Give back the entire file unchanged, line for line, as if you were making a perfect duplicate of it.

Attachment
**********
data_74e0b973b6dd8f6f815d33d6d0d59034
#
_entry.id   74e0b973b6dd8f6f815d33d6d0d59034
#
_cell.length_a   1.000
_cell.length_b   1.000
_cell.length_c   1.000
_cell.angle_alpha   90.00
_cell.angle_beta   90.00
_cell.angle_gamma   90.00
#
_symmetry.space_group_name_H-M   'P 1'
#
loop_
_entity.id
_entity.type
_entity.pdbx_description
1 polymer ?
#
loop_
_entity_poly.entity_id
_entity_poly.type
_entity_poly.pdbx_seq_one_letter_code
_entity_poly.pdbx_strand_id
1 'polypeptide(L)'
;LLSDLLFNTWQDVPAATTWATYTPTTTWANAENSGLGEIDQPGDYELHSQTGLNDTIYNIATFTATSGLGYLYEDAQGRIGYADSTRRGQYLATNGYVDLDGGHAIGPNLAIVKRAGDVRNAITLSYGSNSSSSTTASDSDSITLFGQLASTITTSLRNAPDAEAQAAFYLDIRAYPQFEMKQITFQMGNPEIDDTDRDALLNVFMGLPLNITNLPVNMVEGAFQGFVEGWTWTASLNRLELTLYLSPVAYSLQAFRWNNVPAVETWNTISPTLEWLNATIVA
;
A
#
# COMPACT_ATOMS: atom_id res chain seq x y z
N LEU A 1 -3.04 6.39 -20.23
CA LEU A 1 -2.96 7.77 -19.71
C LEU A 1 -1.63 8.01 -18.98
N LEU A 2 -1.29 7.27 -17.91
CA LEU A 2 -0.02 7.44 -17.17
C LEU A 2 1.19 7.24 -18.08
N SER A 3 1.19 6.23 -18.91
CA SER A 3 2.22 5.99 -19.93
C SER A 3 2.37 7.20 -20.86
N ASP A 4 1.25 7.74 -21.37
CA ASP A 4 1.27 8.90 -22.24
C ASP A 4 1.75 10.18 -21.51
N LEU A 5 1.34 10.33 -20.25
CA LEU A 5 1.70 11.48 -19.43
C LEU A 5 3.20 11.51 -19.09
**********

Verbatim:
data_74e0b973b6dd8f6f815d33d6d0d59034
#
_entry.id   74e0b973b6dd8f6f815d33d6d0d59034
#
_cell.length_a   1.000
_cell.length_b   1.000
_cell.length_c   1.000
_cell.angle_alpha   90.00
_cell.angle_beta   90.00
_cell.angle_gamma   90.00
#
_symmetry.space_group_name_H-M   'P 1'
#
loop_
_entity.id
_entity.type
_entity.pdbx_description
1 polymer ?
#
loop_
_entity_poly.entity_id
_entity_poly.type
_entity_poly.pdbx_seq_one_letter_code
_entity_poly.pdbx_strand_id
1 'polypeptide(L)'
;LLSDLLFNTWQDVPAATTWATYTPTTTWANAENSGLGEIDQPGDYELHSQTGLNDTIYNIATFTATSGLGYLYEDAQGRIGYADSTRRGQYLATNGYVDLDGGHAIGPNLAIVKRAGDVRNAITLSYGSNSSSSTTASDSDSITLFGQLASTITTSLRNAPDAEAQAAFYLDIRAYPQFEMKQITFQMGNPEIDDTDRDALLNVFMGLPLNITNLPVNMVEGAFQGFVEGWTWTASLNRLELTLYLSPVAYSLQAFRWNNVPAVETWNTISPTLEWLNATIVA
;
A
#
# COMPACT_ATOMS: atom_id res chain seq x y z
N LEU A 1 -3.04 6.39 -20.23
CA LEU A 1 -2.96 7.77 -19.71
C LEU A 1 -1.63 8.01 -18.98
N LEU A 2 -1.29 7.27 -17.91
CA LEU A 2 -0.02 7.44 -17.17
C LEU A 2 1.19 7.24 -18.08
N SER A 3 1.19 6.23 -18.91
CA SER A 3 2.22 5.99 -19.93
C SER A 3 2.37 7.20 -20.86
N ASP A 4 1.25 7.74 -21.37
CA ASP A 4 1.27 8.90 -22.24
C ASP A 4 1.75 10.18 -21.51
N LEU A 5 1.34 10.33 -20.25
CA LEU A 5 1.70 11.48 -19.43
C LEU A 5 3.20 11.51 -19.09